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Iraqi government to investigate conduct of Saddam hanging, leak of video

BAGHDAD, Iraq — Iraq’s prime minister ordered an investigation Tuesday into Saddam Hussein’s execution to try to uncover who taunted the former dictator in the last minutes of his life, and who leaked inflammatory footage taken by camera phone of the hanging.
    The unofficial video, on which at least one person is heard shouting ‘‘To hell!’’ at the deposed president and Saddam is heard exchanging insults with his executioners, dealt a blow to Iraq’s efforts to prove it was a neutral enforcer of the law. Instead, the emotional, politicized spectacle raised tensions between the Shiite majority and Sunni Arabs who ran the country until their benefactor, Saddam, was ousted in the U.S.-led invasion of 2003.
    A prosecutor who saw the hanging said some of the taunting came from guards outside the execution chamber, not the masked ones who put the noose around Saddam’s neck.
    The Iraqi government did not say what, if any, punishment would await anyone uncovered in its probe of guards and 14 selected witnesses who attended the execution at a Baghdad prison before dawn Saturday. Some were high-ranking officials or people affiliated with radical Shiite cleric Muqtada al-Sadr, a political ally of Prime Minister Nouri al-Maliki, who had wanted to speed up the timing of the execution after an appeals court upheld the death sentence.
    The grainy video appeared on the Internet late Saturday. Al-Jazeera television also showed the footage at that time, saying it was exclusive.
    The footage contained audio of people taunting Saddam with chants of ‘‘Muqtada,’’ a reference to al-Sadr. Also on the video, Saddam accuses his tormentors of being unmanly in scenes that stop just short of pandemonium.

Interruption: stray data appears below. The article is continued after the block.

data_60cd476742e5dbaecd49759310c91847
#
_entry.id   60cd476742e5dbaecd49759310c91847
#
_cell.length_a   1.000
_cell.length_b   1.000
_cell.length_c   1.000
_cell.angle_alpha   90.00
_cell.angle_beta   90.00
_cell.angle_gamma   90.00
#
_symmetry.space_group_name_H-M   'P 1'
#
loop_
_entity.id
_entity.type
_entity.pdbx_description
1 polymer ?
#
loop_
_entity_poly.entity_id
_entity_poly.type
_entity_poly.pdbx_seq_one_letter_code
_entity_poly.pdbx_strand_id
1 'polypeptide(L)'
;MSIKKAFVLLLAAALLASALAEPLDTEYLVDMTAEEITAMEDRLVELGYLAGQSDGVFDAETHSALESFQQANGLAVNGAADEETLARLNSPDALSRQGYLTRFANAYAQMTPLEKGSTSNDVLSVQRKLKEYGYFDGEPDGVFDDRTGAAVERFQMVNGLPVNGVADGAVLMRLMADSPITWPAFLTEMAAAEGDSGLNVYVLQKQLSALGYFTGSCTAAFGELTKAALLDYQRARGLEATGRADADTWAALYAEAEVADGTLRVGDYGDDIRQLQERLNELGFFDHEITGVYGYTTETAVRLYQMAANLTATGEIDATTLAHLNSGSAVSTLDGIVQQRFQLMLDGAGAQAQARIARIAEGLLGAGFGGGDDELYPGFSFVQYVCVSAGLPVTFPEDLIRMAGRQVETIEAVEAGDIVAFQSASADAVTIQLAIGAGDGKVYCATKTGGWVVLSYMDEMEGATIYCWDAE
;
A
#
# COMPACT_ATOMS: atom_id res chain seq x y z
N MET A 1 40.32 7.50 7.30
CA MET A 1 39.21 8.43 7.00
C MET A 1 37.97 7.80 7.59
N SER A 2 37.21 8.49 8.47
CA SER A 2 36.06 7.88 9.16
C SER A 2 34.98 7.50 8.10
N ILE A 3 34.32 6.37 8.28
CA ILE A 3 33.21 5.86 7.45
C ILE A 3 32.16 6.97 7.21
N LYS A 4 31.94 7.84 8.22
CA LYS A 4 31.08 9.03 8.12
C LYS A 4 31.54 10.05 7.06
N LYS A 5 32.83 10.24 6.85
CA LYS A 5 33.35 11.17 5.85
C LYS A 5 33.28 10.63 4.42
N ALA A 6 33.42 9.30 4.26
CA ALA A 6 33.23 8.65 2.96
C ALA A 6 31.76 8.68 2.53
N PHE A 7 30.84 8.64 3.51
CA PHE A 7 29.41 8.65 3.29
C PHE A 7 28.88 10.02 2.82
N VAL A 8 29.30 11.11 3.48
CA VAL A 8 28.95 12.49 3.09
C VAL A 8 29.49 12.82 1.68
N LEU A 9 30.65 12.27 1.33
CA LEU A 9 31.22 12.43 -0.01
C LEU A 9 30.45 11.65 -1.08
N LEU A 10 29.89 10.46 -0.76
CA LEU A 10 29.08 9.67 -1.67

The video was inflammatory not only because the chanting was clearly audible, but also for showing the ghastly spectacle of Saddam plummeting through the gallows trapdoor and dangling in death, his vacant eyes open and his snapped neck almost at a right angle to the line of his shoulders.
    In contrast, the official video showed masked executioners placing a heavy noose around Saddam’s neck, without a soundtrack. Another official video shows Saddam wrapped in a burial shroud after his death, though his head and neck are exposed as proof of his identity.
    Munqith al-Faroon, an Iraqi prosecutor who helped convict and sentence Saddam to death for the killings of 148 people in the town of Dujail in 1982, said he was a witness to the hanging. He said two top officials had their mobile phones with them — even though the government-approved witnesses had been searched before boarding U.S. helicopter that carried them from the Green Zone to the site of the execution, their cell phones placed in a box for safekeeping.
    Al-Faroon did not name the officials who had their phones and said he did not know whether the Iraqi government had approved the mobile phone video.
    ‘‘It might be for money. Maybe he decided from the start to film it and to sell it to the satellite TV channels,’’ al-Faroon said in an interview with TV2, a Danish television network. ‘‘I do not think that an investigation is necessary if they only filmed it for money. The execution was not a secret. The filming was not against the law.’’